Halloween is almost here. A holy evening of remembering the dead, of stopping to pause and reflect.
Here on Pirate Tree I would like to remember those who have died because of social injustices and to reflect on books that offer respect and honor. Please post your own book suggestions as a comment.
Poems of the Terezin Ghetto by poet Paul B. Janeczko
Brings together voices of children who were imprisoned as inmates in the Czech concentration ghetto of Terezin, just outside of Prague.
These poems convey the courage and hope of children despite enduring the most terrible of conditions.
I Never Saw Another Butterfly
Children’s Drawings and Poems from Terezin Concentration Camp, 1942-44
This collection of children’s art and poetry was edited by Hana Volavkova’ and expanded in a second edition by the United States Holocaust Memorial Museum. Chaim Potok has written an emotional forward; an afterword is included by Vaclav Havel, former president of Czechslovakia.
“Art constantly challenges the process by which the individual person is reduced to anonymity,” stated Aharon Appelfeld, a novelist from Israel and himself a child survivor of the Holocaust. Art allows for hope, for connection, and a way to defy annihilation. We hear the children’s voices in their simple words and drawings.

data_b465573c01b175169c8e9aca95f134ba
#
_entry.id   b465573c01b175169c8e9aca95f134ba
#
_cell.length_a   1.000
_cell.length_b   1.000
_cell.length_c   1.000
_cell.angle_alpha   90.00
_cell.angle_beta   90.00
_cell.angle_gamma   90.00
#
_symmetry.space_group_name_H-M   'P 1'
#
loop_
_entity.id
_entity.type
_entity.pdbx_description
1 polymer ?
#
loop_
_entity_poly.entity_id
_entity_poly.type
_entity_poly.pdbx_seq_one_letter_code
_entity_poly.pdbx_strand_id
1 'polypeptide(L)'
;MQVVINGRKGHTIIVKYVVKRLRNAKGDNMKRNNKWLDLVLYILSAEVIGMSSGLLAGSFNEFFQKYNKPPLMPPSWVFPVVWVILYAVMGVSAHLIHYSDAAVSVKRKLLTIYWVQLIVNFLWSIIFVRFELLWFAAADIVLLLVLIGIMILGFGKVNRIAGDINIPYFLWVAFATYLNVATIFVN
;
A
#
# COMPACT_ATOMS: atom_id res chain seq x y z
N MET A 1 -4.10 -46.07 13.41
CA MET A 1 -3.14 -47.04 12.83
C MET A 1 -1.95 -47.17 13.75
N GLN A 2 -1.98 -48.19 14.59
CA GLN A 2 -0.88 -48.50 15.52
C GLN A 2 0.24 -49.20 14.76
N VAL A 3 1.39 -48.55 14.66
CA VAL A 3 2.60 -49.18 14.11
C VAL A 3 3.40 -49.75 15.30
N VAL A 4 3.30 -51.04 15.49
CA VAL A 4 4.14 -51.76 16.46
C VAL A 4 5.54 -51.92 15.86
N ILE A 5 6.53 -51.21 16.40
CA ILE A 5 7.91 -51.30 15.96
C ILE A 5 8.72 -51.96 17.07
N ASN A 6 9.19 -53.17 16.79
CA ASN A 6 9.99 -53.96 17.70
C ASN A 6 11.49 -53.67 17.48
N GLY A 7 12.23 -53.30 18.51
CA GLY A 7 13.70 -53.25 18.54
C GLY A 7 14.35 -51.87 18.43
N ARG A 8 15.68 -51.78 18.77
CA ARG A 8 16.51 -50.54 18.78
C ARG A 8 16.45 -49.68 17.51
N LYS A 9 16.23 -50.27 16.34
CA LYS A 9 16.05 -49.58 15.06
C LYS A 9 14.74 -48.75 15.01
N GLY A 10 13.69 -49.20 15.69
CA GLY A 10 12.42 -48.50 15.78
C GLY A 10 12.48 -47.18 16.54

The Sky of Afghanistan
Ana A. de Eulate (Author), Sonja Wimmer (Illustrator)
A lyrical flow of a child’s plea to have a home, friends, family, and childhood in a homeland that has been devastated repeatedly through many childhoods. This gentle book by Ana A.de Eulate and Sonja Wimmer encourages the reader to stop and remember that some children have lost everything. Yet they can still sail a kite of hope and say with courage, let there be peace. May we have our homeland again. Let the children in Afghanistan be free to live, learn, and play without fear.
May we remember.
Thank you for sharing this day of remembrance.